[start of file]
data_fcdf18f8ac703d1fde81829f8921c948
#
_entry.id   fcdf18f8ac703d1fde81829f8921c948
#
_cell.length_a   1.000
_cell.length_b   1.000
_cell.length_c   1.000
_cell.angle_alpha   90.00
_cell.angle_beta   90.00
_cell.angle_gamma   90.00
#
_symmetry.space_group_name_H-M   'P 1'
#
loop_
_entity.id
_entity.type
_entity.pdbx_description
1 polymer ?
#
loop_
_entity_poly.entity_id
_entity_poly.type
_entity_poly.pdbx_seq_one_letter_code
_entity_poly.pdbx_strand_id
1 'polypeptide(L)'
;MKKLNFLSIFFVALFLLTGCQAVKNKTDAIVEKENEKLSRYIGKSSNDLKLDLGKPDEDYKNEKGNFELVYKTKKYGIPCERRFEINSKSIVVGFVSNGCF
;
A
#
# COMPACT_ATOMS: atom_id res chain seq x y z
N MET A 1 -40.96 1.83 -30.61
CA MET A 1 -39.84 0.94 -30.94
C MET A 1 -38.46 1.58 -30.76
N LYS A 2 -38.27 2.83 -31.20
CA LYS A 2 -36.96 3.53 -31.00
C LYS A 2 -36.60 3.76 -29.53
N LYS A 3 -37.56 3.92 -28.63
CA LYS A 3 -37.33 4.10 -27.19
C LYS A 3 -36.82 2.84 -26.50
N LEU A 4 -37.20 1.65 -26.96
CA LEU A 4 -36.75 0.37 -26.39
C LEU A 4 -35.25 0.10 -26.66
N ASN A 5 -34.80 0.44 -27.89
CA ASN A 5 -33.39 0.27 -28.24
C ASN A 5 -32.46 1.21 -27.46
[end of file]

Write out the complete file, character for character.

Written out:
data_fcdf18f8ac703d1fde81829f8921c948
#
_entry.id   fcdf18f8ac703d1fde81829f8921c948
#
_cell.length_a   1.000
_cell.length_b   1.000
_cell.length_c   1.000
_cell.angle_alpha   90.00
_cell.angle_beta   90.00
_cell.angle_gamma   90.00
#
_symmetry.space_group_name_H-M   'P 1'
#
loop_
_entity.id
_entity.type
_entity.pdbx_description
1 polymer ?
#
loop_
_entity_poly.entity_id
_entity_poly.type
_entity_poly.pdbx_seq_one_letter_code
_entity_poly.pdbx_strand_id
1 'polypeptide(L)'
;MKKLNFLSIFFVALFLLTGCQAVKNKTDAIVEKENEKLSRYIGKSSNDLKLDLGKPDEDYKNEKGNFELVYKTKKYGIPCERRFEINSKSIVVGFVSNGCF
;
A
#
# COMPACT_ATOMS: atom_id res chain seq x y z
N MET A 1 -40.96 1.83 -30.61
CA MET A 1 -39.84 0.94 -30.94
C MET A 1 -38.46 1.58 -30.76
N LYS A 2 -38.27 2.83 -31.20
CA LYS A 2 -36.96 3.53 -31.00
C LYS A 2 -36.60 3.76 -29.53
N LYS A 3 -37.56 3.92 -28.63
CA LYS A 3 -37.33 4.10 -27.19
C LYS A 3 -36.82 2.84 -26.50
N LEU A 4 -37.20 1.65 -26.96
CA LEU A 4 -36.75 0.37 -26.39
C LEU A 4 -35.25 0.10 -26.66
N ASN A 5 -34.80 0.44 -27.89
CA ASN A 5 -33.39 0.27 -28.24
C ASN A 5 -32.46 1.21 -27.46